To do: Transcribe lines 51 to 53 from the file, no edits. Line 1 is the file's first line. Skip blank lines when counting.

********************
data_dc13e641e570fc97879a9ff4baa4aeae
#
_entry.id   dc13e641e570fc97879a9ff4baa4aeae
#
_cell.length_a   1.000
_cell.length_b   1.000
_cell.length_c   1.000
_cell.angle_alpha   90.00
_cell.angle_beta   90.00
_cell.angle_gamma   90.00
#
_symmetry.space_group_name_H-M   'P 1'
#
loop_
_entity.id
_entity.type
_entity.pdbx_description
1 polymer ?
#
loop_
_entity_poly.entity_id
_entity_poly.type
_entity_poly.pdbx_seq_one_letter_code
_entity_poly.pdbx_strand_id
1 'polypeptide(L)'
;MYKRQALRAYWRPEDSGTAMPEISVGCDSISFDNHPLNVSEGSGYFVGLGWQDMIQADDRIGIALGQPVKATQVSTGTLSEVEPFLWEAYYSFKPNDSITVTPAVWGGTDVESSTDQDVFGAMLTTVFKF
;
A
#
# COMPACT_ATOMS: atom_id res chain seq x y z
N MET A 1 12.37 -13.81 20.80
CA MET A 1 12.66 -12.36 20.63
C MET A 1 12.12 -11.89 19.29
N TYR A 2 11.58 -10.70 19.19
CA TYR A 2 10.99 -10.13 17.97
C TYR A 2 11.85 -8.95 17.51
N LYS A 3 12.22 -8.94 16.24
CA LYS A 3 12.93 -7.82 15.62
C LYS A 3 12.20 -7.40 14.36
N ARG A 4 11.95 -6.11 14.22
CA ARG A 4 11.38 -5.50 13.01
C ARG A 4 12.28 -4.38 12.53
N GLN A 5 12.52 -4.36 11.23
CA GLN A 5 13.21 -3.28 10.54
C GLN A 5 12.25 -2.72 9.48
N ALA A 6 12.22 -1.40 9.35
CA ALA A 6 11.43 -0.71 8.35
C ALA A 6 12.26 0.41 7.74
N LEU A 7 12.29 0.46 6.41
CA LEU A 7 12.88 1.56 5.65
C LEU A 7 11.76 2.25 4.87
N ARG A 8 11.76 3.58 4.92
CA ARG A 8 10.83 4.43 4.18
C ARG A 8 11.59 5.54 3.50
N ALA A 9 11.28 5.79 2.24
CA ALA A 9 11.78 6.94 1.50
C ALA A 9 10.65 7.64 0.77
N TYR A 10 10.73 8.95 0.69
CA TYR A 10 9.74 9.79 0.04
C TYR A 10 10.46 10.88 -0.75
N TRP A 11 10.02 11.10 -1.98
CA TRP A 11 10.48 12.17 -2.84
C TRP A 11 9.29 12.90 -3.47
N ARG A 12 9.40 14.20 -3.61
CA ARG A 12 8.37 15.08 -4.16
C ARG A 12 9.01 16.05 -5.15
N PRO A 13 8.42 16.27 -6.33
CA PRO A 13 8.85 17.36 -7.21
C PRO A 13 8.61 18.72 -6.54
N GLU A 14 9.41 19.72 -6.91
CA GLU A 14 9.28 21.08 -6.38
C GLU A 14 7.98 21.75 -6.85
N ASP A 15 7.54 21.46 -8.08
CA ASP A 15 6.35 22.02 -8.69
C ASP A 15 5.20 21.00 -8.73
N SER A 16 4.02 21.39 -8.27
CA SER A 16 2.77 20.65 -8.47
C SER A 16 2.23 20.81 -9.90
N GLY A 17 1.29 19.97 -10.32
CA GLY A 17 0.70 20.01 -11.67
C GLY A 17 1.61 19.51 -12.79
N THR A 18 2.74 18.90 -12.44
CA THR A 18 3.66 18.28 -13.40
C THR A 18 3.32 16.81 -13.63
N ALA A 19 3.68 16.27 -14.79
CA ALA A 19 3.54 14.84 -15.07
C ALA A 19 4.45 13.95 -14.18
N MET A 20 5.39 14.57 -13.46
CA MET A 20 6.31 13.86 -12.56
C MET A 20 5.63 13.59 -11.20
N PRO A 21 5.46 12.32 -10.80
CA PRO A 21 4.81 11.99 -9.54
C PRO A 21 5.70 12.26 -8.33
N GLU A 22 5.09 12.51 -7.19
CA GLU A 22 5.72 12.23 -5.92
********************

C LEU A 7 11.76 2.25 4.87
N ARG A 8 11.76 3.58 4.92
CA ARG A 8 10.83 4.43 4.18